The venerable S-ATA bus interface has served the IT world exceedingly well over the last fifteen years. It liberated many an IT administrator from the tyranny of jumper settings and compared to its P-ATA predecessor, introduced a seismic leap in faster I/O disk operations. But even though S-ATA has progressed to its third iteration (SATA 3.0), for most solid-state disks, this bus standard and its command protocol AHCI has now become a data bottleneck. For example, most NVMe solid-state disks can handle 65536 parallel I/O requests compared with only 32 I/O requests processible by S-ATA 3.0.
And while S-ATA III and AHCI will probably be around for legacy applications for quite some time yet, its days of being the primary interface for internal storage devices are probably numbered. So, if S-ATA is on the way out, what is going to replace it? Enter PCIe and NVMe.
All aboard the NVMe bus
NVMe (Non-Volatile Memory) is a protocol designed by a consortium of hard disk and NAND manufacturers including Western Digital, Samsung, Toshiba, Intel and Micron to standardise the interface and interoperability of PCIe. In essence, the NVMe standard allows disk manufacturers fully exploit the parallelism afforded by PCIe when interfacing with host systems. Operating systems need only one driver for NVMe compatibility. This driver has been included in Windows OS, from version 8.1 upwards and in Apple’s OSX from version 10.10.3 (Yosemite).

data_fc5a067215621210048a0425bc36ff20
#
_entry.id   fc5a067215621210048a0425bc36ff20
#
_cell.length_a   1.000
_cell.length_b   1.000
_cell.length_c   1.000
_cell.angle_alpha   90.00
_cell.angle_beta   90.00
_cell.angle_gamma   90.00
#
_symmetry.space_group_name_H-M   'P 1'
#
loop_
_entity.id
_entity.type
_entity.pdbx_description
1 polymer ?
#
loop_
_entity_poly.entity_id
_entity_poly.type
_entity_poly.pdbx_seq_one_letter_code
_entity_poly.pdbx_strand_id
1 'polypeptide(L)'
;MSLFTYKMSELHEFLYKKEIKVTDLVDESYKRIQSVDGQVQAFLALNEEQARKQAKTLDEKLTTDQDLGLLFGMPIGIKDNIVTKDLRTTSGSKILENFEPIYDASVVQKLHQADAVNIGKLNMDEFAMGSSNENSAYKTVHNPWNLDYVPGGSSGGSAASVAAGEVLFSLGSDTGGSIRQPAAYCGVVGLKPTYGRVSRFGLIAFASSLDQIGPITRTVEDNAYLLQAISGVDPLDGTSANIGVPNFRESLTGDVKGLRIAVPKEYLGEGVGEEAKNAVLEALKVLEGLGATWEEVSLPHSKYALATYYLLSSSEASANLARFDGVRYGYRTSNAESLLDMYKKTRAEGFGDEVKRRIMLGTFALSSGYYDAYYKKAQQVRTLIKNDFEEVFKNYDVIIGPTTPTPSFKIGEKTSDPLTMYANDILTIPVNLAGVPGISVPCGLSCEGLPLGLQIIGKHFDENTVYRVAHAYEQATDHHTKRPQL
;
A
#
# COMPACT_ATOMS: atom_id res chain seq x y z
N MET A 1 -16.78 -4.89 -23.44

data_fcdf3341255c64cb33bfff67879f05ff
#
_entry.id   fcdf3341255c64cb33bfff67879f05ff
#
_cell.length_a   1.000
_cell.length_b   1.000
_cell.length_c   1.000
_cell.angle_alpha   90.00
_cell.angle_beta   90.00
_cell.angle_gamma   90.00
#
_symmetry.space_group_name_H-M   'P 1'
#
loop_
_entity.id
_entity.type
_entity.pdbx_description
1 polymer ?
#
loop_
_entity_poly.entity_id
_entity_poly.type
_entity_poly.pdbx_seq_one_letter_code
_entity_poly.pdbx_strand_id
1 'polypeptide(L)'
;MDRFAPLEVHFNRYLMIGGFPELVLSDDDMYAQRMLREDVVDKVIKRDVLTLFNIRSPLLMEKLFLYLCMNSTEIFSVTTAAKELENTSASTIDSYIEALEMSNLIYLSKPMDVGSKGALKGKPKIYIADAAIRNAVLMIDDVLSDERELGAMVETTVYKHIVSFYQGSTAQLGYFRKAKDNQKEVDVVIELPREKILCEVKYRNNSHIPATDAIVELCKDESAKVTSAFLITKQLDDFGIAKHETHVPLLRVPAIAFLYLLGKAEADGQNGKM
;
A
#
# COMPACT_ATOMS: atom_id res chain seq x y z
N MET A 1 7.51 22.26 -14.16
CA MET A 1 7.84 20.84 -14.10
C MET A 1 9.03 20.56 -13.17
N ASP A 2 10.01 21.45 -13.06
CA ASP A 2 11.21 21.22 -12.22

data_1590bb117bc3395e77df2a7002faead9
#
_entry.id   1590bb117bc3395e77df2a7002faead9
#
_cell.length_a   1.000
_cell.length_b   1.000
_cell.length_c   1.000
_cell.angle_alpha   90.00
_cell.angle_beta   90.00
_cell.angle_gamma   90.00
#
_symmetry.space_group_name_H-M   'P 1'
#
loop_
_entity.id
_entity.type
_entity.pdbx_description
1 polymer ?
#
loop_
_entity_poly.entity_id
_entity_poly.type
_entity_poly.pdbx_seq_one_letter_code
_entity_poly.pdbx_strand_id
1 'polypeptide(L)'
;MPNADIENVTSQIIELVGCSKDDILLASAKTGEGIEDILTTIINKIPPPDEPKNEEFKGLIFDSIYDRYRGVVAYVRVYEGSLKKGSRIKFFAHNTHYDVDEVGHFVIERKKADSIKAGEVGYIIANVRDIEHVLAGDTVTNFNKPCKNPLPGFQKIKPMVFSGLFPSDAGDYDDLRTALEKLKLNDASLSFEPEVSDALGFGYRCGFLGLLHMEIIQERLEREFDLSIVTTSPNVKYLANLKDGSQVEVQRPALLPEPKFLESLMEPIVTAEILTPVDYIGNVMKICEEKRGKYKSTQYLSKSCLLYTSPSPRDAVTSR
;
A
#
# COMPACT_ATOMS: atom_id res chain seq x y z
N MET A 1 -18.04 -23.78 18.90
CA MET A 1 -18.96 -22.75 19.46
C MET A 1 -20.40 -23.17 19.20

The rise of the M.2 Form Factor
There were plenty of SSD disks at Embedded World 2018 still using variants of the S-ATA connector such as mSATA (52pins split into 16 pin and 36 pin sections) and Slim SATA (22 pins standard S-ATA connector). However, the M.2 form factor (pronounced m dot two) was by far the most common on display. The first generation of this form factor came in the guise of NGFF (Next Generation Form Factor) which is rarely seen these days. The present-day M.2 form factor uses three socket types including; “B key” edge connector, “M key” edge connector and “B and M” key connector. A “B key” uses up to two PCIe lanes whereas an “M key” can use up to four. A substantial number of SSDs use the “B and M” key connector so they can connect to any socket. Each connector pin is rated for 50V and 0.5A. Using PCIe x4 the M.2 standard allows for blisteringly fast data throughput speeds of up to 31.5Gb/s compared to 4.8Gb/s offered by SATA 3.0.
It might be easy to dismiss the NVMe standard as just a marketing gimmick. After all, it is designed using PCIe architecture. But, the designers of this protocol appeared to have gone to great lengths to eke out every ounce of SSD I/O speed when interfacing with its host. The real-world throughput difference between an M.2 disk using PCIe x4 and MLC NAND using NVMe versus an M.2 disk of similar specification not using NVMe can be vast.
Goodbye SLC and hello pSLC
Pure SLC NAND was harder to find than hens teeth at Embedded World 2018. This is because it’s ten times more expensive to manufacture than MLC and many producers are unwilling to tie up their expensive fab (semiconductor fabrication) facilities for this niche product. So even industrial-class SSD manufacturers like Innodisk are now using pSLC (pseudo-SLC) as a happy medium between the reliability of SLC and the production costs of MLC. Pseudo-SLC (otherwise known as MLC+) uses MLC NAND but the memory cells are used in single-bit mode. Moreover, the voltage threshold is shifted for increased endurance, reduced error rates and better SSD longevity.